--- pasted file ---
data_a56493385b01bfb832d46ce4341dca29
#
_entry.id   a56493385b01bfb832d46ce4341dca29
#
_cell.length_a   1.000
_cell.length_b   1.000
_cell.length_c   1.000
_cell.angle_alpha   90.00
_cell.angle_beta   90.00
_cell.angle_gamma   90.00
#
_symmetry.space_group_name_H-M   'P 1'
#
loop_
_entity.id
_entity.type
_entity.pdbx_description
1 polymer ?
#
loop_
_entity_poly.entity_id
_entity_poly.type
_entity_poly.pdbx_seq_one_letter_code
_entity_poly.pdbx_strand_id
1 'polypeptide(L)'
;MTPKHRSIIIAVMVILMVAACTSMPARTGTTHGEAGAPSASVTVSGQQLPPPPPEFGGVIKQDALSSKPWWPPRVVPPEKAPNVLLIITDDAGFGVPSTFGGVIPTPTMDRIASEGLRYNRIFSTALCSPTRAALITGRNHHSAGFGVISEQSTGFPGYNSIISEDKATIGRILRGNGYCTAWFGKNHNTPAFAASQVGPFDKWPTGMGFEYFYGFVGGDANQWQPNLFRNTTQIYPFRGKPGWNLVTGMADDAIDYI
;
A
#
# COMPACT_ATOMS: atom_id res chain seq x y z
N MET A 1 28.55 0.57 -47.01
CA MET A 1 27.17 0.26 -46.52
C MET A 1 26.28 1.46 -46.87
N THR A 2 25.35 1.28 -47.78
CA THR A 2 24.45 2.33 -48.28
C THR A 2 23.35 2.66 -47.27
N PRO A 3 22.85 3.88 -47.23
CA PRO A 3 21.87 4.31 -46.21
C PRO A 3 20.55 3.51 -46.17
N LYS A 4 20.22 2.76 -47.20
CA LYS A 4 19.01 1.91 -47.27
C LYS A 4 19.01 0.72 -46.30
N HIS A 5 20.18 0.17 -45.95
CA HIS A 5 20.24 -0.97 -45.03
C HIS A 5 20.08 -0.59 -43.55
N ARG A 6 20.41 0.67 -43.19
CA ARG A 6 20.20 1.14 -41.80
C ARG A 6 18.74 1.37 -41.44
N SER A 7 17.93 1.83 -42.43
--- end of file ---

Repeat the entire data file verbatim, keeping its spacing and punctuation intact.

data_a56493385b01bfb832d46ce4341dca29
#
_entry.id   a56493385b01bfb832d46ce4341dca29
#
_cell.length_a   1.000
_cell.length_b   1.000
_cell.length_c   1.000
_cell.angle_alpha   90.00
_cell.angle_beta   90.00
_cell.angle_gamma   90.00
#
_symmetry.space_group_name_H-M   'P 1'
#
loop_
_entity.id
_entity.type
_entity.pdbx_description
1 polymer ?
#
loop_
_entity_poly.entity_id
_entity_poly.type
_entity_poly.pdbx_seq_one_letter_code
_entity_poly.pdbx_strand_id
1 'polypeptide(L)'
;MTPKHRSIIIAVMVILMVAACTSMPARTGTTHGEAGAPSASVTVSGQQLPPPPPEFGGVIKQDALSSKPWWPPRVVPPEKAPNVLLIITDDAGFGVPSTFGGVIPTPTMDRIASEGLRYNRIFSTALCSPTRAALITGRNHHSAGFGVISEQSTGFPGYNSIISEDKATIGRILRGNGYCTAWFGKNHNTPAFAASQVGPFDKWPTGMGFEYFYGFVGGDANQWQPNLFRNTTQIYPFRGKPGWNLVTGMADDAIDYI
;
A
#
# COMPACT_ATOMS: atom_id res chain seq x y z
N MET A 1 28.55 0.57 -47.01
CA MET A 1 27.17 0.26 -46.52
C MET A 1 26.28 1.46 -46.87
N THR A 2 25.35 1.28 -47.78
CA THR A 2 24.45 2.33 -48.28
C THR A 2 23.35 2.66 -47.27
N PRO A 3 22.85 3.88 -47.23
CA PRO A 3 21.87 4.31 -46.21
C PRO A 3 20.55 3.51 -46.17
N LYS A 4 20.22 2.76 -47.20
CA LYS A 4 19.01 1.91 -47.27
C LYS A 4 19.01 0.72 -46.30
N HIS A 5 20.18 0.17 -45.95
CA HIS A 5 20.24 -0.97 -45.03
C HIS A 5 20.08 -0.59 -43.55
N ARG A 6 20.41 0.67 -43.19
CA ARG A 6 20.20 1.14 -41.80
C ARG A 6 18.74 1.37 -41.44
N SER A 7 17.93 1.83 -42.43